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CultureEssay Contest
A Dog in a Hospital: Gap Between the Acceptable and the Unimaginable
Yi Hye-in  |  webmaster@uos.ac.kr
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[125호] 승인 2013.12.18  
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Winner of The UOS Times 7th Essay Contest

“Boston Strong.”
In the aftermath of the deplorable bomb terror at the Boston marathon this year, over one hundred casualties were fighting against the lingering fear of the catastrophe. And then there was a dog. Watching NBC nightly news, I was surprised by the image of a dog in the hospital walking around room to room, comforting patients; a scene highly unlikely to see in Korea. Even though I later found out that the dog was a part of therapy called “comfort dogs” or “therapy dogs,” namely, the dogs that were specially trained to provide emotional care and affection for the physically and/or psychologically wounded?still the alien idea of having a dog loose and about in a hospital was a fresh shock.

Flipping through a copy of the National Geographic the other day, a picture of a robust dog strolling along the beach playfully and freely with her human companion caught my eyes. It seemed extremely natural but at the same time absolutely foreign; maybe it was that I have never dared to think of bringing my beloved dogs to the beach. Besides, soon I was reminded of a disputable “dog beach” that initially opened on the east coast of Korea last summer. A number of dog lovers welcomed the advent of the beach with open arms but soon faced a strong backlash. The objectors rushed to the responsible government website to demand the cancellation of the scheduled opening on the ground that sea water contaminated with dogs’ hair and manure will eventually harm the “innocent” beachgoers swimming in the adjacent shore. The dog-friendly beach managed to hold the ground for a season with a fervent support from dog lovers; its further existence, however, remains to be seen.

Behind this somewhat conservative mindset toward dogs, which is arguably pervasive in Korea, there is a cultural background. Asians including the Koreans have shared a similar concept of dogs for decades: they are nothing more than a species of animals. For one, the dog-eating tradition, the very culture that most of Westerners find disgusting, obviously reflects the idea. For Asians who have had mainly vegetablebased diet, it seemed dogs were more of a source of protein ingestion like pigs and cows than a companion of emotional significance. As a matter of fact, the Korean history of treating dogs as friends and/or family is surprisingly short. It was not until achieving remarkable progress in economy that people could afford to raise and give love to pets. Moreover, not a few “dog-advocators” are raising their insisting voices that the dogeating custom is such an uncivilized, barbarous conduct that ought to be banished. Against the movement, the major part of our society still asserts “dogs are dogs, nothing more,” and criticizes their absence of legitimate ground for the opinion.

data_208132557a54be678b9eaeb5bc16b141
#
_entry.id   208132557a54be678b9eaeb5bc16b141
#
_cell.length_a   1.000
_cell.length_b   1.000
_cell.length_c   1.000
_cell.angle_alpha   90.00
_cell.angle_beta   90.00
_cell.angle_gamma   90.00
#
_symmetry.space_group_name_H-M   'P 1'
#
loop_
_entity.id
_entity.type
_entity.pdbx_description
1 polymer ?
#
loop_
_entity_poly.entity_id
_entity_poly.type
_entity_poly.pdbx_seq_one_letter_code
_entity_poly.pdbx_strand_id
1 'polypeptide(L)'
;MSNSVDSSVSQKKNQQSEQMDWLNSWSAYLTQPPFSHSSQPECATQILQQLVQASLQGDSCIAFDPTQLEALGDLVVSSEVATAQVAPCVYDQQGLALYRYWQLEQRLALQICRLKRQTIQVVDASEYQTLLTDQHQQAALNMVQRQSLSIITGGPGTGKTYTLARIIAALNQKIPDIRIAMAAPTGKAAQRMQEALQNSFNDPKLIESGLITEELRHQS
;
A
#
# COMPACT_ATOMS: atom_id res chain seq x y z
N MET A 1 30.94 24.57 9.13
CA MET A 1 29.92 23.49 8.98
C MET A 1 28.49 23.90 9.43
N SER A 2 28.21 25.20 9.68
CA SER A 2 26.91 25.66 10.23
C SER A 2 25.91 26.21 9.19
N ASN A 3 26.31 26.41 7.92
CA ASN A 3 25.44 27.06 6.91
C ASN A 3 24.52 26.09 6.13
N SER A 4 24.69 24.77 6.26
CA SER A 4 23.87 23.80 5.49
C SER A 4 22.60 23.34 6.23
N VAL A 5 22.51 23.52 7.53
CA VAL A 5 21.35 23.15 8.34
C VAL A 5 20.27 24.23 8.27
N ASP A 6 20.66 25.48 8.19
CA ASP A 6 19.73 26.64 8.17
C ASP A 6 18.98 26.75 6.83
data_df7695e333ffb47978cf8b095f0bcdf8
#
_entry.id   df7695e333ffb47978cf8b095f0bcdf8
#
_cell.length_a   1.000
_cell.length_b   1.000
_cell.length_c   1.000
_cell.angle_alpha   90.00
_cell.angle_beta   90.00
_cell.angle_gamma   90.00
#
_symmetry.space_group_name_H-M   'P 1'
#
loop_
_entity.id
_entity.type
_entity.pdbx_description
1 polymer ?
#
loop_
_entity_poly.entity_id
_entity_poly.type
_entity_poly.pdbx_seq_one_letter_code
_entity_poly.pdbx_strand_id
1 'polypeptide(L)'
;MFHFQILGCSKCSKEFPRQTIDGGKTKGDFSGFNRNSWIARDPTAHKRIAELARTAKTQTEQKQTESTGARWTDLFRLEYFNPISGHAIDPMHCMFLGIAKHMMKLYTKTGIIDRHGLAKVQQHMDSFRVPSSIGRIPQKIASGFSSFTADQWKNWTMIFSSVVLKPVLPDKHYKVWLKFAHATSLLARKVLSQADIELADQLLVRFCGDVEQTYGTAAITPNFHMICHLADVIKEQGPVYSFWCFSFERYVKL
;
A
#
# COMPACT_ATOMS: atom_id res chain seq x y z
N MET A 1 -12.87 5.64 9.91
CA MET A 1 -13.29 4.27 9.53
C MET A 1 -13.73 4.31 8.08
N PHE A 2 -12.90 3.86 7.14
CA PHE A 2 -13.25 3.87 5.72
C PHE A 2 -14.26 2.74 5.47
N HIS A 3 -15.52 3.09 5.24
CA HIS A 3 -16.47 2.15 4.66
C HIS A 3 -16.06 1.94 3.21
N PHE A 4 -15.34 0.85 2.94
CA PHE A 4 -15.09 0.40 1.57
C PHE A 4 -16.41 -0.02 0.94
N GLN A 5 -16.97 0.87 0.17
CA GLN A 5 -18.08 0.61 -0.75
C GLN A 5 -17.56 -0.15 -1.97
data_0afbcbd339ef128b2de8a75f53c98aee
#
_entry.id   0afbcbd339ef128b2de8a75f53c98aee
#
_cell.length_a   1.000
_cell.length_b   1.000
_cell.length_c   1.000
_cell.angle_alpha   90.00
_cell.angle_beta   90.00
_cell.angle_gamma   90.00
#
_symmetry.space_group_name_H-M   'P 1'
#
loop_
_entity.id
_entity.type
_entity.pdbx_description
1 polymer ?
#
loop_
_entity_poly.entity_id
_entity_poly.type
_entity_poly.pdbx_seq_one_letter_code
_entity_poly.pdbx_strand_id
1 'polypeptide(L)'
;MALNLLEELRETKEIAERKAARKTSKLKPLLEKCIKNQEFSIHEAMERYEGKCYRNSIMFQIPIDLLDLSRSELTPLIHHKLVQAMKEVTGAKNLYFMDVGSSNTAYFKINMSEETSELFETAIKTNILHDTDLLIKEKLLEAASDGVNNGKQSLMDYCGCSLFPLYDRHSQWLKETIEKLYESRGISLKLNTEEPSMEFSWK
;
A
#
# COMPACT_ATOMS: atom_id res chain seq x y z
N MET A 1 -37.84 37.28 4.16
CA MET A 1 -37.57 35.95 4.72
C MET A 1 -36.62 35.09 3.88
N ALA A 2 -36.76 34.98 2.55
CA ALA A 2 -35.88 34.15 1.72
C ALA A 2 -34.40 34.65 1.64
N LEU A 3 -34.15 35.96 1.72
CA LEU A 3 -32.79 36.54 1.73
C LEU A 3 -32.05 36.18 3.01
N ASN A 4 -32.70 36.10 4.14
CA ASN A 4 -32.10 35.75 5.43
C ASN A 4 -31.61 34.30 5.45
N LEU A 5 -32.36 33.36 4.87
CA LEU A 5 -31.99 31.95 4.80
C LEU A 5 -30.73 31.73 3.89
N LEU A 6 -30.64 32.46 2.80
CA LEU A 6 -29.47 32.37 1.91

On the other side, seemingly dogs have been seen as companions by the Western people. Although they have been living on meat-based diet, it is crystal clear that dog’s flesh has not been an object of interest in that department. Rather, displaying humanity for the loyal and friendly animals has been emphasized. Their animal protection law reveals the apparent difference of mindset; punishment for animal cruelty is extremely severe compared to that of Korea. A woman in England, for example, who left her three dogs alone in an appalling condition where they could neither see nor move due to their long unkempt fur, was sentenced to four months of imprisonment and banned from keeping animals for life. In contrast, a demented woman in Korea who had been accused of abusing and throwing a kitten out of a tenth floor was fined no more than 500,000 won since Korea’s ridiculously weak animal protection law regards animals as an object, not a life.

Both Asians and Westerners somehow optimized their own customs of treating dogs in distinctive ways for culturally significant reasons. Dogs have been merely one kind of animals for Asians including Koreans; thus, sudden changes of dogs’ status seem too much for the society, whereas in Western culture dogs have been a friend and family that should be protected from inhumane treatment. There can be no doubt that culture cannot be evaluated to be superior or inferior; each culture represents regional, national, and ethnic identity. Apart from the matter of superiority, however, I believe the difference in cultures is worth exploring. Western’s humane dog-friendly culture amazed me.

Yi Hye-in
Dept. of Architectural Engineering, ’11

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